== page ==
Re: [Rd] R-devel Digest, Vol 83, Issue 2

From: Romain Francois <romain.francois_at_dbmail.com>
Date: Sun, 03 Jan 2010 00:14:17 +0100

On 01/02/2010 11:41 PM, Romain Francois wrote:
>
> On 01/02/2010 11:12 PM, Duncan Murdoch wrote:
>>
>> On 02/01/2010 3:16 PM, Laurent Gautier wrote:
>>> On 1/2/10 8:53 PM, Duncan Murdoch wrote:
>>>> Simon Urbanek wrote:
>>>>> On Jan 2, 2010, at 12:17 PM, Laurent Gautier wrote:
>>>>>
>>>>>> On 1/2/10 5:56 PM, Duncan Murdoch wrote:
>>>>>>> On 02/01/2010 11:36 AM, Laurent Gautier wrote:
>>>>>>>> [Disclaimer: what is below reflects my understanding from reading
>>>>>>>> the
>>>>>>>> R source, others will correct where deemed necessary]
>>>>>>>>
>>>>>>>> On 1/2/10 12:00 PM, r-devel-request_at_r-project.org wrote:
>>>>>> (...)
>>>>>>
>>>>>>>>> I'd also be interested if there is some ideas on the relative
>>>>>>>>> efficiency
>>>>>>>>> of the preserve/release mechanism compared to PROTECT/UNPROTECT.
>>>>>>>> PROTECT/UNPROTECT is trading granularity for speed. It is a stack
>>>>>>>> with
>>>>>>>> only tow operations possible:
>>>>>>>> - push 1 object into the stack
>>>>>>>> - pull (unprotect) N last objects from the stack
>>>>>>> UNPROTECT_PTR is also possible, which does a linear search through
>>>>>>> the
>>>>>>> stack and unprotects something possibly deep within it. There is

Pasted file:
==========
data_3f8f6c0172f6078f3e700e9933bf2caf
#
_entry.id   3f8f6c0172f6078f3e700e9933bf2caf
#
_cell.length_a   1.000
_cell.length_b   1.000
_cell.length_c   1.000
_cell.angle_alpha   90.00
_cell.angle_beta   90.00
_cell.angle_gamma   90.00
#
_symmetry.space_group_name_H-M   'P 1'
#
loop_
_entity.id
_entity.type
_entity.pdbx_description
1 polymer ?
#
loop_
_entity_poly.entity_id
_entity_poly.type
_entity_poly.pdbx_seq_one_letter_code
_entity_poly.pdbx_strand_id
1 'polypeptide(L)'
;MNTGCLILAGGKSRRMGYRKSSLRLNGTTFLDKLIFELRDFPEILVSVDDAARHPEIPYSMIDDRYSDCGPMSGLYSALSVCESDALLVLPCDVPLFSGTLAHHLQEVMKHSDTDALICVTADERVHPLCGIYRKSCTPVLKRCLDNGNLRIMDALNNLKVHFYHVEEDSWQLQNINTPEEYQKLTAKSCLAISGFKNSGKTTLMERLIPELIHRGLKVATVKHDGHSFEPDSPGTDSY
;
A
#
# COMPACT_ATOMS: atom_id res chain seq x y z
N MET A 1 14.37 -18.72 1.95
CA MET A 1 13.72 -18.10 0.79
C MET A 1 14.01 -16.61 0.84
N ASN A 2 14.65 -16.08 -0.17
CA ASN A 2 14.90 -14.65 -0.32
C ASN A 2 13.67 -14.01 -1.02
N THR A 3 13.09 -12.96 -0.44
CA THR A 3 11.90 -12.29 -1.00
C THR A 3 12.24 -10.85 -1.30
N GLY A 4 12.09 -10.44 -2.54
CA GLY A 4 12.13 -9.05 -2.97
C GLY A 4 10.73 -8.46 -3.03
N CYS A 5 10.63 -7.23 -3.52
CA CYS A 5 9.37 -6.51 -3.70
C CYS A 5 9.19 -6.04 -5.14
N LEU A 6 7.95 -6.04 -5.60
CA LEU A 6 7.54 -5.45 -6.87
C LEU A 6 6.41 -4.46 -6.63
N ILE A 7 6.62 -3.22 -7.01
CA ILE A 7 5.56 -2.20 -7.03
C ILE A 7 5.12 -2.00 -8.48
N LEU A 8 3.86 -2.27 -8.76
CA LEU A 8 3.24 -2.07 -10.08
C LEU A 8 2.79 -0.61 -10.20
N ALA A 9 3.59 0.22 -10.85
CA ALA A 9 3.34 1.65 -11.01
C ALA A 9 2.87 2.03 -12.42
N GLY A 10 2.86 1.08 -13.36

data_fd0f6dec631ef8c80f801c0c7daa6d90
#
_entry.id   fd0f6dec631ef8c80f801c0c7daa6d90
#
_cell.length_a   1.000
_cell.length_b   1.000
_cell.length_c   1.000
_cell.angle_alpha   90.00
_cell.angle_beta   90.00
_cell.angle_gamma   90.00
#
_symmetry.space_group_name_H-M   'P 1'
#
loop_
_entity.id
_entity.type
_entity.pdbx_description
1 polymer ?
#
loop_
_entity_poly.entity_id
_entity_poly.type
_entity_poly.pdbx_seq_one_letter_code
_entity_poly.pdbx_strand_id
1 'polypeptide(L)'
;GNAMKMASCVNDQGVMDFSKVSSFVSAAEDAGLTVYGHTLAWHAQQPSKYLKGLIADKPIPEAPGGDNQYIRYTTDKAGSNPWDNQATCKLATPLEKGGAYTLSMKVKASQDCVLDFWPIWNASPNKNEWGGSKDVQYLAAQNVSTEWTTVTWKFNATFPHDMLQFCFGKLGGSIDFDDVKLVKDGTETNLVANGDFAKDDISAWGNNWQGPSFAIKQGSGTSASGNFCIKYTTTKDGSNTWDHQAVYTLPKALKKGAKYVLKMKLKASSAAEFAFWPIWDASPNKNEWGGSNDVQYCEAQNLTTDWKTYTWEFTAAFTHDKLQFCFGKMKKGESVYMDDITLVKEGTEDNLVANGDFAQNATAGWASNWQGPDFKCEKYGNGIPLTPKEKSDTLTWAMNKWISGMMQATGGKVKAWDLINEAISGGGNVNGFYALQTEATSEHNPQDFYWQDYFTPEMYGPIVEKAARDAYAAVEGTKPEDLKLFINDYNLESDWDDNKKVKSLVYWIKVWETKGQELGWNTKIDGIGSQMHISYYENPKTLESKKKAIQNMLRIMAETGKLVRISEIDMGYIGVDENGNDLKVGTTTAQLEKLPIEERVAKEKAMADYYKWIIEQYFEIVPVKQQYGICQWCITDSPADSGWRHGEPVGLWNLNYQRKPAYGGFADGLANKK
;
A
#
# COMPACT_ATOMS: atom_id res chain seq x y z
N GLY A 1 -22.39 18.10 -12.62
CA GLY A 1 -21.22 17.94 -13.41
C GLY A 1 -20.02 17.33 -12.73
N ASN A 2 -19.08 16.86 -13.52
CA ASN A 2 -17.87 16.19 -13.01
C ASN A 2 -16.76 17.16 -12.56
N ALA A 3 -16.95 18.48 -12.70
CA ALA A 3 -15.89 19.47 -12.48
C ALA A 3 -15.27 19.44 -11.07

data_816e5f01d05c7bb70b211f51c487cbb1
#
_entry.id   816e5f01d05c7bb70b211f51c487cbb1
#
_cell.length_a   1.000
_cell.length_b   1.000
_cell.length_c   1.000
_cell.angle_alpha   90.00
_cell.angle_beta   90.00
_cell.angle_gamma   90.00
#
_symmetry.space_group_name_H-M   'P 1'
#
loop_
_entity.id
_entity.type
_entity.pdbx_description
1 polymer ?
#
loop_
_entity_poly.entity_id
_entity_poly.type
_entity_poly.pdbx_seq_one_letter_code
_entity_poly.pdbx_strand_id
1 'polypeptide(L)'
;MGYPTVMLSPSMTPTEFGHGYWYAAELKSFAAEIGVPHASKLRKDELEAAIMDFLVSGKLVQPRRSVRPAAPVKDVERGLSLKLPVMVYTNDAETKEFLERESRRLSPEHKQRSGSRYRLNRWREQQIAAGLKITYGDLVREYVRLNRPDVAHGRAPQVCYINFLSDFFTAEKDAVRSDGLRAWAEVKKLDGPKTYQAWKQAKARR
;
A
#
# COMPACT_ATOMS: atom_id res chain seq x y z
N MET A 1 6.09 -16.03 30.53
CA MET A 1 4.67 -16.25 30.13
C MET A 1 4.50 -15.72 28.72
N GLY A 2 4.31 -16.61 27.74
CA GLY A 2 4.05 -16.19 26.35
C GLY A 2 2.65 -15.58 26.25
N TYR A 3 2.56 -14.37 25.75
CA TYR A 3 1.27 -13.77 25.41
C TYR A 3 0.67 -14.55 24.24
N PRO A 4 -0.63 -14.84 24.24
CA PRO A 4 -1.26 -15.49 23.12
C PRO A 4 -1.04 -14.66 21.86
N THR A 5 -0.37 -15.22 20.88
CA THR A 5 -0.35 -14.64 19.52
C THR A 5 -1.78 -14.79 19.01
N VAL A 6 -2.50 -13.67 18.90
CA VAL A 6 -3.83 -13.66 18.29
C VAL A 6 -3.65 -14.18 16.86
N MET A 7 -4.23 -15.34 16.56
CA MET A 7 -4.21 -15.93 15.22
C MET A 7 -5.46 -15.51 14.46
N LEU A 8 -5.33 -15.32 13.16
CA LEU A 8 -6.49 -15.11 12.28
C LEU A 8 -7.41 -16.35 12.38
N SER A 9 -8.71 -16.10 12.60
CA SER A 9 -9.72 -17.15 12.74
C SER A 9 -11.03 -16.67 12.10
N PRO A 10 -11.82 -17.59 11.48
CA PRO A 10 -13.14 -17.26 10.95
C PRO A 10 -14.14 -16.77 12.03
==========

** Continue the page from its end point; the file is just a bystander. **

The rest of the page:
>>>>>>> also
>>>>>>> REPROTECT which allows you to replace an entry within the stack.
>>>>>>>
>>>>>>> I would guess that UNPROTECT_PTR is more efficient than
>>>>>>> RecursiveRelease
>>>>>>> because it doesn't use so much stack space when it needs to go deep
>>>>>>> into
>>>>>>> the stack to release, but it is possible the compiler recognizes the
>>>>>>> tail recursion and RecursiveRelease is implemented efficiently. In
>>>>>>> that
>>>>>>> case it could be more efficient than UNPROTECT_PTR, which has to
>>>>>>> move
>>>>>>> all the other entries down to fill the newly vacated space. Really
>>>>>>> the
>>>>>>> only reliable way to answer efficiency questions like this is to try
>>>>>>> both ways and see which works better in your application.
>>>>>> Thanks. I did not know about UNPROTECT_PTR.
>>>>>> I had concerns over the stack usage, but so far it did not prove too